Depiction of joint inflammation

Growing up I kept hearing about inflammation when anything went wrong or hurt in my body.  "Oh, your tonsils are inflammed", the doctor would say when I had a sore throat or when I twisted my ankle and it became red, hot or swollen I was told that it was inflammed.  I knew inflammation was connected to things hurting, being red and swollen but I really couldnt tell you what it was exactly.

There are two types of inflammation that could be present in our bodies.  Acute inflammation and chronic inflammation.  Acute inflammationusually happens as a result of injury or infection and it is a natural and short-lived process that helps the body fight off infections and heal injuries as a result of the activation of the body's immune response.  Chronic inflammation is a prolonged and dysregulated (dysfunctional) immune response that persists over an extended period of time. We will look more at chronic inflammation as that tends to go un-noticed and can affect us more profoundly than acute inflammation.

Key features of chronic inflammation include:

  1. Duration: Chronic inflammation persists for an extended period, often for weeks, months, or even years.

  2. Cellular Infiltration: Immune cells, such as macrophages and lymphocytes, infiltrate the affected tissues and release inflammatory mediators.

  3. Tissue Destruction and Repair: Prolonged inflammation can lead to tissue damage and attempts at repair. However, the repair process may become compromised, leading to the formation of scar tissue.  In this case, tissue damage often outpaces tissue repair.

  4. Systemic Effects: Chronic inflammation can have systemic effects, impacting organs and tissues throughout the body. This can contribute to the development of various chronic diseases.

Conditions associated with chronic inflammation include:

  1. Autoimmune Diseases: Conditions where the immune system mistakenly attacks healthy cells and tissues, such as rheumatoid arthritis, lupus, and inflammatory bowel diseases.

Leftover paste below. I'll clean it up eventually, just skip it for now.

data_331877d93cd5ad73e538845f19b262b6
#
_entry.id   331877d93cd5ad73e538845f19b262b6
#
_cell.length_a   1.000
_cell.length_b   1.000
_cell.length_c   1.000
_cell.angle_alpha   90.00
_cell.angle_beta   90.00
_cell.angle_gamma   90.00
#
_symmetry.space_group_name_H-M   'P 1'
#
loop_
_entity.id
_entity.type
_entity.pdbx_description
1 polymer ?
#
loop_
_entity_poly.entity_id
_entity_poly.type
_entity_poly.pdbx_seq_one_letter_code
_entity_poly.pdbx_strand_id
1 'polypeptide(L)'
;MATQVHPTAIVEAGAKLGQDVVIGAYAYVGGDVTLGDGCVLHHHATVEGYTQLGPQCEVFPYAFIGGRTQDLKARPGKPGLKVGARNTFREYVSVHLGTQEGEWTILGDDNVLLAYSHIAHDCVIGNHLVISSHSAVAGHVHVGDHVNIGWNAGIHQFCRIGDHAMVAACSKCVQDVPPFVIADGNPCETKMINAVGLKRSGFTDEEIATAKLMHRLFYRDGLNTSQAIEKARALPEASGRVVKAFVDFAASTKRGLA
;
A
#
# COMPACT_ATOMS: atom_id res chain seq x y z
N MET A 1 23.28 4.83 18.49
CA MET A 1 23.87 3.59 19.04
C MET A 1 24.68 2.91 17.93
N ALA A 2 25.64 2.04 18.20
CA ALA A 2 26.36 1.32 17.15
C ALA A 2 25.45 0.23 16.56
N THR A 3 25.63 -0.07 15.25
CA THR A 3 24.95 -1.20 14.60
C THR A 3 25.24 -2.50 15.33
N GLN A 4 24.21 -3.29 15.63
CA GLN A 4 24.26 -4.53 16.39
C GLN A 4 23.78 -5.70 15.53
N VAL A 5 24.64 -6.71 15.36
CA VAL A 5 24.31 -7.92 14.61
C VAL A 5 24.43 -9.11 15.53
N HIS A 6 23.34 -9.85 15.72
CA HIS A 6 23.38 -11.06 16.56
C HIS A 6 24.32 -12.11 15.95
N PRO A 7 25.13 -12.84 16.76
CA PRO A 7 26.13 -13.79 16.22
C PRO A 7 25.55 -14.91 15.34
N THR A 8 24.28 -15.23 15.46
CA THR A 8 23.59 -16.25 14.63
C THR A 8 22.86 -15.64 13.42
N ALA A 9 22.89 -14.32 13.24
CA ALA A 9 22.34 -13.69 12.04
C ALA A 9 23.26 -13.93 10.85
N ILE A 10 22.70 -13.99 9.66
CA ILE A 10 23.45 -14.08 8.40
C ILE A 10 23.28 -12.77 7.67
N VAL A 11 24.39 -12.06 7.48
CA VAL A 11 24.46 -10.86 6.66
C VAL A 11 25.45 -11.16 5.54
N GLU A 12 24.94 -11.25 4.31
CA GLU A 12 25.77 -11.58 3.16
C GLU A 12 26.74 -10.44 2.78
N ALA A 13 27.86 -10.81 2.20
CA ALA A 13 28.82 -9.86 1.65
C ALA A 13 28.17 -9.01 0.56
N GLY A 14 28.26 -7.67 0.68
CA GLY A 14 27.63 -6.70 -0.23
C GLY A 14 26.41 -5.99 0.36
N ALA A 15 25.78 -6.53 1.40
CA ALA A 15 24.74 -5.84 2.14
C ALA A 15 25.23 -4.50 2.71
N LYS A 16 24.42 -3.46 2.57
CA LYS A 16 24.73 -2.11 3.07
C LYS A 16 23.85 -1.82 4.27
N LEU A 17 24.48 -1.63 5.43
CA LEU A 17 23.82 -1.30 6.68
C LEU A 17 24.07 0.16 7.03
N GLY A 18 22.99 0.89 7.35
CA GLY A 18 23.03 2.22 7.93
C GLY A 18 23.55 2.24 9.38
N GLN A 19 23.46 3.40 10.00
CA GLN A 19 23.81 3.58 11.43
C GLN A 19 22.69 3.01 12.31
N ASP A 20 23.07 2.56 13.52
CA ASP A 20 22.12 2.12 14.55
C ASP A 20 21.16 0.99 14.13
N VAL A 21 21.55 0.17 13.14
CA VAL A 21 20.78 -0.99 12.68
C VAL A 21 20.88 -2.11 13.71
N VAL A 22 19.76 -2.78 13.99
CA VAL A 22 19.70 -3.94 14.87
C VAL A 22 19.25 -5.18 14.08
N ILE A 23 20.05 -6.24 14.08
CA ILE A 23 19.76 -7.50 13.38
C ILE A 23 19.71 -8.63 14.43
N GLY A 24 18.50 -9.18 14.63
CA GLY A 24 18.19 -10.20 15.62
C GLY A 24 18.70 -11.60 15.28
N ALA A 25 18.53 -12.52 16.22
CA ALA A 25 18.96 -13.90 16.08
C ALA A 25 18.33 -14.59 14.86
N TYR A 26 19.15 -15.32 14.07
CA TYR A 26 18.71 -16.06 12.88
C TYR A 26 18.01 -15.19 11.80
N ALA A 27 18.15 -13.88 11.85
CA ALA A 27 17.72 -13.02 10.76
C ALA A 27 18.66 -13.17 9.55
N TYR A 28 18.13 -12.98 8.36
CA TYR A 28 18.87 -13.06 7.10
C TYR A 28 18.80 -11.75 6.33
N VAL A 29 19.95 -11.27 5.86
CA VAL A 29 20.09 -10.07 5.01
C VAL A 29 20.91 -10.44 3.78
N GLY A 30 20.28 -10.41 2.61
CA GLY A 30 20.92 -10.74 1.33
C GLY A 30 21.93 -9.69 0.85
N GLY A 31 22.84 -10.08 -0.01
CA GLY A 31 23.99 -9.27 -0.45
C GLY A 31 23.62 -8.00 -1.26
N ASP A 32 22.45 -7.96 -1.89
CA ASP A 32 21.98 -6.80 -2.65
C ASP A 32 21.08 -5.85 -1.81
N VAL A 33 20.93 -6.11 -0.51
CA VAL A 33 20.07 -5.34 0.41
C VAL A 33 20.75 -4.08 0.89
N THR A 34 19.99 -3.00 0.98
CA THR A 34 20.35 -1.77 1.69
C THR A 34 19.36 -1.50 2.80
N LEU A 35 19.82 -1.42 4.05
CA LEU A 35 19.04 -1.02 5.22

2. Chronic Infections: Persistent infections, such as certain viral or bacterial infections, can lead to chronic inflammation.

  3. Metabolic Disorders: Chronic inflammation is implicated in the development of metabolic disorders like obesity and type 2 diabetes.

  4. Neurodegenerative Diseases: Conditions like Alzheimer's and Parkinson's disease are associated with chronic inflammation in the brain.

  5. Cardiovascular Diseases: Chronic inflammation plays a role in the development and progression of heart diseases, including atherosclerosis.

  6. Cancer: Chronic inflammation is linked to the initiation and promotion of certain cancers.

Several factors can contribute to the development of chronic inflammation, including:

  • Persistent Infections: Infections that the immune system cannot eliminate completely.
  • Autoimmune Reactions: When the immune system mistakenly attacks the body's own cells.
  • Environmental Factors: Exposure to pollutants, toxins, or certain dietary habits, for example regular consumption of fried foods, can contribute to chronic inflammation.
  • Lifestyle Factors: Lack of exercise, poor diet, chronic stress, and inadequate sleep can also promote chronic inflammation.

Managing chronic inflammation often involves addressing the underlying causes such as diet and adopting a healthy lifestyle inclusive of eating well, exercising and getting enough sleep.  In some cases it also involves using anti-inflammatory medications. Regular medical check-ups and consultations with healthcare professionals are essential for individuals with chronic inflammatory conditions.

Michelle O'Neal-Woods

Michelle O'Neal-Woods

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